Cooking W/ Dairy and Eggs

Nutrition

the process of providing or obtaining the

food necessary for health and growth.

Binder

something cohesively to hold something together

Leavener

Are substances used to produce air bubbles that cause baked goods to rise.

Stabilizer

A thing used to keep something steady or stable.

Lightener

To make lighter.

Emulsifier

A substance that stabilizes an emulsion, in particular a food additive used to stabilize processed foods.

Salmonella

A bacterium that occurs mainly in the intestine, especially a serotype causing food poisoning.

Cooking Principles/Temperatures

Low to Medium Heat it could cause it to curdle or scorch if too high of temperatures.

Preventing FBI's

Clean, Separate, Cook and Chill.

Don't Cross-Contaminate.

Parts of an Egg

The watery part of the egg white located farthest from the yolk. Vitelline membrane - the membrane that surrounds the yolk. Yolk - the yellow, inner part of the egg where the embryo will form.

Examples of Dairy Foods/Types

Milk, Cheese, Yogurts, and Milk Based Deserts.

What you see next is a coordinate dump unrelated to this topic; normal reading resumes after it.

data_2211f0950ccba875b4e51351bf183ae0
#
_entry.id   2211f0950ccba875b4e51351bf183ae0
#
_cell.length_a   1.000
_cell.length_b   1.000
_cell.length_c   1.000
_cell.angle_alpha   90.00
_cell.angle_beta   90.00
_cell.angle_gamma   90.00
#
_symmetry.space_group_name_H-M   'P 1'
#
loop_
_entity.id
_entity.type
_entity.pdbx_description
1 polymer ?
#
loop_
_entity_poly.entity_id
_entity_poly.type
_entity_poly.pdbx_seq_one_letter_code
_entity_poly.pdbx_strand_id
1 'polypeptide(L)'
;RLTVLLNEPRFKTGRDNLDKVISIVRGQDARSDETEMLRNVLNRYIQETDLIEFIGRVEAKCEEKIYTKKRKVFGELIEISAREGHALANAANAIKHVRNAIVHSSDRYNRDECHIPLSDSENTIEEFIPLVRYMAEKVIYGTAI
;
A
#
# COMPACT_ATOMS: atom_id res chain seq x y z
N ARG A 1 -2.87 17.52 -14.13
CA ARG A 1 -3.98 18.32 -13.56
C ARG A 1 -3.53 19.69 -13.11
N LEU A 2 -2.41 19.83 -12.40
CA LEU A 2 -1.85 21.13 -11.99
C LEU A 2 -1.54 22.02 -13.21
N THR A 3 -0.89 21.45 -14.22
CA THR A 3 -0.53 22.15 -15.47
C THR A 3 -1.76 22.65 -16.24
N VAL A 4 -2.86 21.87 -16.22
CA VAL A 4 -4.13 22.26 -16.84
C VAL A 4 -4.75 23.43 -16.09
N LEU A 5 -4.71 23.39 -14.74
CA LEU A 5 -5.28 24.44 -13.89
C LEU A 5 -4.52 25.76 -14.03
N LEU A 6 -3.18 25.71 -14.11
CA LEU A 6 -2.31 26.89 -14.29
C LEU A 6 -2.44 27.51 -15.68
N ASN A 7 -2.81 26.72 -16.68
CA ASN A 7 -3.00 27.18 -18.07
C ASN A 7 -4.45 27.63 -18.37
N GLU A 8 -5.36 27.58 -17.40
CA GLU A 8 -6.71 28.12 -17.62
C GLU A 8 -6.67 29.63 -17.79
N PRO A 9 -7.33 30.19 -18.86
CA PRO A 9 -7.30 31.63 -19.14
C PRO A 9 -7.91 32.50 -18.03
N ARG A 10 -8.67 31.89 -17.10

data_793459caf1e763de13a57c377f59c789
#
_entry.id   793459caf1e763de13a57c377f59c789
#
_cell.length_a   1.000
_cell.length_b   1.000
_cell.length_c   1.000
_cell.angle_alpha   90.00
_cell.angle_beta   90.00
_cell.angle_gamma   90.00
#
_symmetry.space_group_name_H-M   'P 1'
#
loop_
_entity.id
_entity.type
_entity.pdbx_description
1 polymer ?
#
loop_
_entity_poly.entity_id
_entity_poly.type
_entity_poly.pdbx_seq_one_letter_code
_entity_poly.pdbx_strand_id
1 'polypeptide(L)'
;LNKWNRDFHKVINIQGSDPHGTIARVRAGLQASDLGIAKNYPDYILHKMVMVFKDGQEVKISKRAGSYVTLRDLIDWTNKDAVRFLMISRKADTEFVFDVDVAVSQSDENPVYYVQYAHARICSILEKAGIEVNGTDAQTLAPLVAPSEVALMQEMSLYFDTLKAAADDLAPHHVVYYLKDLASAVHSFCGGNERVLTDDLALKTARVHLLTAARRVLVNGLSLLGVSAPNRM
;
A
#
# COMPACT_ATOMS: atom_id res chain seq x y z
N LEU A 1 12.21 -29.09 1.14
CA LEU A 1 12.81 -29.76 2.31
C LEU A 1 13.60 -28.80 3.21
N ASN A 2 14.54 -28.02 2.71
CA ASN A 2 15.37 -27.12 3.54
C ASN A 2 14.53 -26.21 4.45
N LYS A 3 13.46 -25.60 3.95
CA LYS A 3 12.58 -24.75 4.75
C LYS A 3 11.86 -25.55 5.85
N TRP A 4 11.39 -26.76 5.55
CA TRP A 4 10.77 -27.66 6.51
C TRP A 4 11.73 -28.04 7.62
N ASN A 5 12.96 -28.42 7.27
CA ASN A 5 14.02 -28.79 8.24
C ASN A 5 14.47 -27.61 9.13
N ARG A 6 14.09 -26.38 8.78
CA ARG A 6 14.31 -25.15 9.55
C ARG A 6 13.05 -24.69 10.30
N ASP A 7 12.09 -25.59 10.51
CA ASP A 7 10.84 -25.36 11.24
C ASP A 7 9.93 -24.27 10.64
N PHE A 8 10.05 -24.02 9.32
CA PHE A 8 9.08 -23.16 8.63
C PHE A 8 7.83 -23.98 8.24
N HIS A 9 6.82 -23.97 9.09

Homogenization

to prepare an emulsion, as by reducing the size of the fat globules in (milk or cream) in order to distribute them equally throughout.

Pasteurization

A hundred-year-old process that destroys pathogens through simple heat, and is best known for its role in making milk and juices safe for consumption.

Ripened Cheese

Is one that has a white, so-called bloomy rind on the outside, which occurs because of the unique beneficial mold that is added to the milk or sprayed onto the cheese during ripening.

Unripened Cheese

Are made by coagulating milk proteins with acid.

Curdle

Separate or cause to separate into curds or lumps.

Scorch

Burn the surface of with flame or heat.

Roux

A mixture of fat and flour used in making sauces.

Coagulate

To change from a liquid form to a solid form.